Defining Moments in Australian History: Australia’s first piloted flight

By AG STAFF 15 August 2023
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1894: Lawrence Hargrave lifts off in his box kite at Stanwell Park.

In 1894, almost a decade before the Wright brothers celebrated the first powered flight, Australian inventor Lawrence Hargrave connected four box kites of his own design, added a seat, and flew 4.8m off the ground, proving it was possible to build a safe, heavier-than-air flying machine.

Hargrave was born in 1850 in Greenwich, England. His father, lawyer John Fletcher Hargrave, moved to New South Wales in 1857, and by 1865 secured a place on the Supreme Court bench. Later that year, young Lawrence also emigrated with his mother and siblings, and soon after arriving in Sydney joined the schooner Ellesmere as assistant to expedition leader Abraham Thompson on an exploratory circumnavigation of Australia. The Ellesmere journey left a positive impression on Hargrave but the time at sea kept him from his studies. Unable to follow his father into law, he was apprenticed in the engineering workshops of the Australasian Steam Navigation Company. Between 1872 and 1877 he worked as an engineer on six expeditions, earning a reputation as a respected explorer and cartographer. 

Hargrave took a position at the Sydney Observatory in late 1878. During the next five years he observed the transit of Mercury and was involved in an attempt to observe the transit of Venus. The attempt failed due to poor weather. He also observed conditions related to the catastrophic volcanic eruption of Krakatoa in Indonesia. At the observatory, Hargrave designed and built adding machines to assist his astronomical calculations. 

By 1883, Hargrave was enjoying an independent annual income of about £1000 due to his father’s land investments, which allowed him to fully commit to scientific research. He began experimenting with monoplanes, focusing on wing shape, and from 1887 worked on an engine‑powered aircraft able to carry a human. In 1889, after experimenting with 36 different designs, he developed a three‑cylinder rotary engine that became a prototype for the aircraft engines that dominated the first 50 years of powered flight.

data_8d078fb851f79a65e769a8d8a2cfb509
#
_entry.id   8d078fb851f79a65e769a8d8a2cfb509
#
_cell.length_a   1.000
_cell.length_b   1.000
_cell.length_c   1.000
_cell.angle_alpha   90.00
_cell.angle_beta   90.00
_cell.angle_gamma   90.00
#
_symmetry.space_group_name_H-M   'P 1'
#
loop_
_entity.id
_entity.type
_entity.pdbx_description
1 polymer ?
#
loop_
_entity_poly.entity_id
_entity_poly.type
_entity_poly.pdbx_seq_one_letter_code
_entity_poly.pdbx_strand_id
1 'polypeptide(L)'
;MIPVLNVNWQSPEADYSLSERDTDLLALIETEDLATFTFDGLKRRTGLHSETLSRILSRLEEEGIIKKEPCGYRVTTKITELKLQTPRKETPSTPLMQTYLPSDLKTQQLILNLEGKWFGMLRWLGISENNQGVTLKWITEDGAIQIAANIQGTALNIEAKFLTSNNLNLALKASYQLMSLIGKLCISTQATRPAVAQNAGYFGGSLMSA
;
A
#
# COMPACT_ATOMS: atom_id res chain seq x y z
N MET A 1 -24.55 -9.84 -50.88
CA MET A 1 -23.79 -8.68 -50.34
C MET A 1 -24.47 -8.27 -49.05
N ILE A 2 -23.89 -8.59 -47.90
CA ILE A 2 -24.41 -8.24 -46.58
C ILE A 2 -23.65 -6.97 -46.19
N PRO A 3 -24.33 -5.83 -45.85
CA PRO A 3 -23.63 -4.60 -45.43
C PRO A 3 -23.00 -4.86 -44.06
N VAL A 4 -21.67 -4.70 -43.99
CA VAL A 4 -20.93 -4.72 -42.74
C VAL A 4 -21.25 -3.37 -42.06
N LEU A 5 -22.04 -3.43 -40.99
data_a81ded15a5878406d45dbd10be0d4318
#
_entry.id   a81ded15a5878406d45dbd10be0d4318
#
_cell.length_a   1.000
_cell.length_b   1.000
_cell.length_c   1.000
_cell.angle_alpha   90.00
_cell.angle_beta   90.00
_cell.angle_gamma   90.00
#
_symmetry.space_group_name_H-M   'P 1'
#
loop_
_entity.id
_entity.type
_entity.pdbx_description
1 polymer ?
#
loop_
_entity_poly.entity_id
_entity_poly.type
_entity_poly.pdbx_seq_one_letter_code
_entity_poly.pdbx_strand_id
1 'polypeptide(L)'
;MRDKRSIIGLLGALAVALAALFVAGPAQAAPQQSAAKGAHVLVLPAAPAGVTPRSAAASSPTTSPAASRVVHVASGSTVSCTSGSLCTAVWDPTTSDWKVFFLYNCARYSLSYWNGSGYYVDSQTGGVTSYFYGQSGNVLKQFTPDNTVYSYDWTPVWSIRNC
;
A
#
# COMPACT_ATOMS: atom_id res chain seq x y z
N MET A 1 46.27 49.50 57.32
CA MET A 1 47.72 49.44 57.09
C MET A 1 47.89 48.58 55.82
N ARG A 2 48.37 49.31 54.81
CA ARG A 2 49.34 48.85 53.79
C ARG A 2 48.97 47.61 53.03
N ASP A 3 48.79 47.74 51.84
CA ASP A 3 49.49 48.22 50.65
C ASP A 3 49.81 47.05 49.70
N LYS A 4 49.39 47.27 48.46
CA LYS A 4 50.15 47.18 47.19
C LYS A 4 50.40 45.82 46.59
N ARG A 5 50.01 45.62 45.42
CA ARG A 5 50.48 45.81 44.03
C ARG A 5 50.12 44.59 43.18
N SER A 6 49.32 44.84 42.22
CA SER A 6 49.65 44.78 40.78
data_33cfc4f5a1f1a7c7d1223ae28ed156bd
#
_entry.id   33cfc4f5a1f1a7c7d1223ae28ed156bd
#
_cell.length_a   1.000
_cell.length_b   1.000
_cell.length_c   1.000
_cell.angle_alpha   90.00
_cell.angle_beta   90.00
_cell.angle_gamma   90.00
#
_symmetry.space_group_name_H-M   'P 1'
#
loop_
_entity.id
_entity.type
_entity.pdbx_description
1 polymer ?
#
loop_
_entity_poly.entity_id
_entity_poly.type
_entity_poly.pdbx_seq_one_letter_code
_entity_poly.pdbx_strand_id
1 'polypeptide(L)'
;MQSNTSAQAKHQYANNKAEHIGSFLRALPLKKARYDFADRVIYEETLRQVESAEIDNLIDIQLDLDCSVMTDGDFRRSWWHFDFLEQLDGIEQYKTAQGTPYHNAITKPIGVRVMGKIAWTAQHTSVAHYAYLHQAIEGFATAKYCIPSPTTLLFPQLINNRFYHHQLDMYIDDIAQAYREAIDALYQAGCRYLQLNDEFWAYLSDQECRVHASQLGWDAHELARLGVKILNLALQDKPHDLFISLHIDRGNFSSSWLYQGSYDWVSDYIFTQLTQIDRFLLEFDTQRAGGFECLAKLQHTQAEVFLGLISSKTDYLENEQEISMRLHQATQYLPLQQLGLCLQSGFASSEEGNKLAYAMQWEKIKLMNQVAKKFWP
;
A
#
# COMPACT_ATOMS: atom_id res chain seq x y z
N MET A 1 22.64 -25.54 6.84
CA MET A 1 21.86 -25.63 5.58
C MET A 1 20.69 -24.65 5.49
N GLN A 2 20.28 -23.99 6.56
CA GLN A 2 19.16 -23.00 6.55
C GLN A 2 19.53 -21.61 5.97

During the 1890s, inefficient propeller design and the poor power-to-weight ratio of most engines meant aeronautical pioneers focused more on the study of gliding and wing design rather than powered flight. Hargrave made a number of monoplane gliders. Unhappy with their stability, he began to instead study box kites. “I am using kites, and find perfect stability can be got by making them of three dimensions instead of two,” he wrote. “Cellular kites do not confine their surface to one plane, but distribute it in various portions, forming cells through which the wind blows.”

Lawrence Hargrave c.1900. Image credit: courtesy State Library of NSW

Hargrave married Margaret Johnston in 1878 and the couple had six children together. In 1893 the family moved to Stanwell Park, between Sydney and Wollongong, where they owned property and coalmines. The area is well known for its winds favourable for gliding, and on the morning of 12 November 1894, Hargrave launched a linked series of four box kites off the town beach and climbed into a seat attached to the lowest kite. A strong gust propelled him into the air, but the kites remained steady in the buffeting winds because of their box design. Having proven human flight on a stable, multi‑winged craft was possible, he wrote, “The particular steps gained are the demonstration that an extremely simple apparatus can be made, carried about, and flown by one man…without any risk of accident.”

Hargrave’s designs were taken up by other inventors, including the French-American Octave Chanute, whose designs were later incorporated by the Wright brothers into their Wright Flyer, which, in December 1903, became the first aircraft to achieve powered flight with a pilot on board.

Hargrave’s interest in aeronautical experimentation continued throughout his life. His later research explored ways the curvature of wings could increase lift. His work strongly influenced the design of biplane aircrafts, and today he is recognised as one of the great pioneers of aeronautics.

Hargrave’s only son, Geoffrey, was killed in May 1915 during the Gallipoli campaign. Weeks later, on 6 July, Hargrave died of peritonitis following surgery in Sydney, aged 65.

Australia’s first piloted flight’ forms part of the National Museum of Australia’s Defining Moments in Australian History project.